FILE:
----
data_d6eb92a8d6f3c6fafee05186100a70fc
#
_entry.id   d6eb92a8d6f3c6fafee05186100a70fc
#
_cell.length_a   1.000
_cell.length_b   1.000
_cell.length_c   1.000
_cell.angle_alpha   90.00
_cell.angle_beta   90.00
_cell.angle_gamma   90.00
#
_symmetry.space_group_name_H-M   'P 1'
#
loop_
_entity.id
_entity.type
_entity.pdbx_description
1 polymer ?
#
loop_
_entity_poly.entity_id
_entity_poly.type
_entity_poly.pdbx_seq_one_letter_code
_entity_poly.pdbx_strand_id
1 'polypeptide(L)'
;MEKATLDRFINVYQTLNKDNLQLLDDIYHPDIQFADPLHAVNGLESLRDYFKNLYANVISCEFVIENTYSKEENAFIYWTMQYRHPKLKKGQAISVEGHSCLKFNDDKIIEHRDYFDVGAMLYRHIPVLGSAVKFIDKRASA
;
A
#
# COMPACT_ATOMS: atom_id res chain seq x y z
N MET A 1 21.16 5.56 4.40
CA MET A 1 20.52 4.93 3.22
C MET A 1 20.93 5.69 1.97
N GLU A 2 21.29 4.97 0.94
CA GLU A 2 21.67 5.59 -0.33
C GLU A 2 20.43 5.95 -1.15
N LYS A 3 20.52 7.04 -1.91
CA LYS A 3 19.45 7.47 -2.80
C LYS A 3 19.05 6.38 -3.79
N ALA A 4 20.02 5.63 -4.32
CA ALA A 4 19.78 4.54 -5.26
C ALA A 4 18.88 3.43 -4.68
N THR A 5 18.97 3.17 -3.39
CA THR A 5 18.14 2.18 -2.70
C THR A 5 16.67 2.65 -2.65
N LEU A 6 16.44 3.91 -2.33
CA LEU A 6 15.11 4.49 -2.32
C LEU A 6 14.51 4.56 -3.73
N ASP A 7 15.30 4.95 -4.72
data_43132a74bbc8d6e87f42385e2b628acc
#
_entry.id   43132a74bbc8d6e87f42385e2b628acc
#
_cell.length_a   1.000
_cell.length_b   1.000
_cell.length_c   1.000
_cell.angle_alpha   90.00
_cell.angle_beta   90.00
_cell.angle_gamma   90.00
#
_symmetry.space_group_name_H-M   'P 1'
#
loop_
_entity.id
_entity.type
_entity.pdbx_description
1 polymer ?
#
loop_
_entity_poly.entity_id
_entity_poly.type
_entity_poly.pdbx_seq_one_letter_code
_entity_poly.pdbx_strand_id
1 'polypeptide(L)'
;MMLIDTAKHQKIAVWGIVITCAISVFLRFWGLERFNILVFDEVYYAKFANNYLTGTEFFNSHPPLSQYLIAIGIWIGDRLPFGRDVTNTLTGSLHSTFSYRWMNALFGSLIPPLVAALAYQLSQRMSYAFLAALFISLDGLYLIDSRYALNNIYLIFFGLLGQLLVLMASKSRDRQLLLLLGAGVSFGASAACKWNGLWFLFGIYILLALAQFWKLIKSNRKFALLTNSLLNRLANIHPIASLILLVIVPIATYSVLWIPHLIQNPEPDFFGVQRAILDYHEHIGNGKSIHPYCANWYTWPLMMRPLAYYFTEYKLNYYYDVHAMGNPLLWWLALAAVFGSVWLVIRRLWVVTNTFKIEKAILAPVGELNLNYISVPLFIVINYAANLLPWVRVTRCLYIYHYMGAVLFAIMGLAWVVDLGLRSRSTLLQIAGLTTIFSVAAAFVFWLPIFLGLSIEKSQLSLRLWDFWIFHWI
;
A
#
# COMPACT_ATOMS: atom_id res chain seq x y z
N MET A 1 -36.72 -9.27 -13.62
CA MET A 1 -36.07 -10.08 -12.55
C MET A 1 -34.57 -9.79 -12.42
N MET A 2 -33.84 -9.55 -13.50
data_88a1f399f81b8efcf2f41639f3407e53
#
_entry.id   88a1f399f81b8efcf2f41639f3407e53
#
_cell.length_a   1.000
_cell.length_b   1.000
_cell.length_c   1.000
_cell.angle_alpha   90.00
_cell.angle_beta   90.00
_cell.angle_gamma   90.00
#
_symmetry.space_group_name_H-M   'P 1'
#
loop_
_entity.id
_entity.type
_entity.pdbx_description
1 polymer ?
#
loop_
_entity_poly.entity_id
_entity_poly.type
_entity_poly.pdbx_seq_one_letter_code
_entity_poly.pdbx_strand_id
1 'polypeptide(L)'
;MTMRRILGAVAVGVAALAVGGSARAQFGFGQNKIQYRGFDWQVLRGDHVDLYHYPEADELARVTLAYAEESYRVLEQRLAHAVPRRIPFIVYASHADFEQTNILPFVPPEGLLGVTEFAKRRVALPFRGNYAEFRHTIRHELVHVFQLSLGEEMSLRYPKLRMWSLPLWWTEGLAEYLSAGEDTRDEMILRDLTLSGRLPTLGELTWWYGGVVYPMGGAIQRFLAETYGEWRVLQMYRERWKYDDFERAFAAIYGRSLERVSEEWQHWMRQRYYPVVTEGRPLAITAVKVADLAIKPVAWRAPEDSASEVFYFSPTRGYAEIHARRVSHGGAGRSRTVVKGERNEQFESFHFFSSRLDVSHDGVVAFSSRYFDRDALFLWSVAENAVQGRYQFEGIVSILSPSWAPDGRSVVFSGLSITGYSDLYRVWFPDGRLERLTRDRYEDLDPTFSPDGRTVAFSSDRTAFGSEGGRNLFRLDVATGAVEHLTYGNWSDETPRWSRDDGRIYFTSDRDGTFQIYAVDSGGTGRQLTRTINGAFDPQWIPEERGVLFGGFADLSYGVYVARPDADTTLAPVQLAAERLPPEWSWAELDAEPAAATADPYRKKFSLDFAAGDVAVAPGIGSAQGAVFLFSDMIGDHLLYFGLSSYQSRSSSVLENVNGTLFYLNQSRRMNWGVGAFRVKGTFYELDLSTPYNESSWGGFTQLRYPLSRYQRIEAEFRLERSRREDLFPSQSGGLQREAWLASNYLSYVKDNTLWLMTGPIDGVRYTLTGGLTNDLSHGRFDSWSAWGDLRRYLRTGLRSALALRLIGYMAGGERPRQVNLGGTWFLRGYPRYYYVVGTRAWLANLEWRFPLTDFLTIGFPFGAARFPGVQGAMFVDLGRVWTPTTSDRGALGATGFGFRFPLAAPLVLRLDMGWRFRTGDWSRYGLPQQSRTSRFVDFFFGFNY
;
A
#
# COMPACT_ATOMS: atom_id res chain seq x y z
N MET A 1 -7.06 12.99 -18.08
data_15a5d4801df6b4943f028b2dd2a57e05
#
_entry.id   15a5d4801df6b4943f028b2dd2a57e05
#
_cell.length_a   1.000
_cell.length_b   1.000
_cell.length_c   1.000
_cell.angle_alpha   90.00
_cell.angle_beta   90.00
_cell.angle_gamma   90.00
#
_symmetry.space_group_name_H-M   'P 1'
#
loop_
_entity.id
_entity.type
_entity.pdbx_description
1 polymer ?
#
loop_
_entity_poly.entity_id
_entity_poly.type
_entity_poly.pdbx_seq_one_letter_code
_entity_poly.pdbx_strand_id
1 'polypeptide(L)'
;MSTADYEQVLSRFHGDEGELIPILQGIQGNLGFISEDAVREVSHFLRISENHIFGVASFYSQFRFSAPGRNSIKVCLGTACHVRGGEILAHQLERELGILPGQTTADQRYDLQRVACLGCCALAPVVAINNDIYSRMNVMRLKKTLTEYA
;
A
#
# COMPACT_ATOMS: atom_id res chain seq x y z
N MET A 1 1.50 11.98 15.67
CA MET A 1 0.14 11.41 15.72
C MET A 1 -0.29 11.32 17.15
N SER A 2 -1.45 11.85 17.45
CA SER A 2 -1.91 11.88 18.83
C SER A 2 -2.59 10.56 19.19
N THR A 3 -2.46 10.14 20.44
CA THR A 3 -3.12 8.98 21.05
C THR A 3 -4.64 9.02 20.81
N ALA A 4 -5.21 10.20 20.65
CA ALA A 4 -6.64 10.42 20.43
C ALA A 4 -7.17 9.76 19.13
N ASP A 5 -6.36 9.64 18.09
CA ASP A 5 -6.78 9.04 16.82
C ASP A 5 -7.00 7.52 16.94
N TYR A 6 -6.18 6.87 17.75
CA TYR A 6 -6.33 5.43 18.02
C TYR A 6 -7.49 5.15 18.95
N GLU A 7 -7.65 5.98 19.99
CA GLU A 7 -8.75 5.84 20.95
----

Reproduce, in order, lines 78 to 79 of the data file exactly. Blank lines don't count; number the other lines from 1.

#
# COMPACT_ATOMS: atom_id res chain seq x y z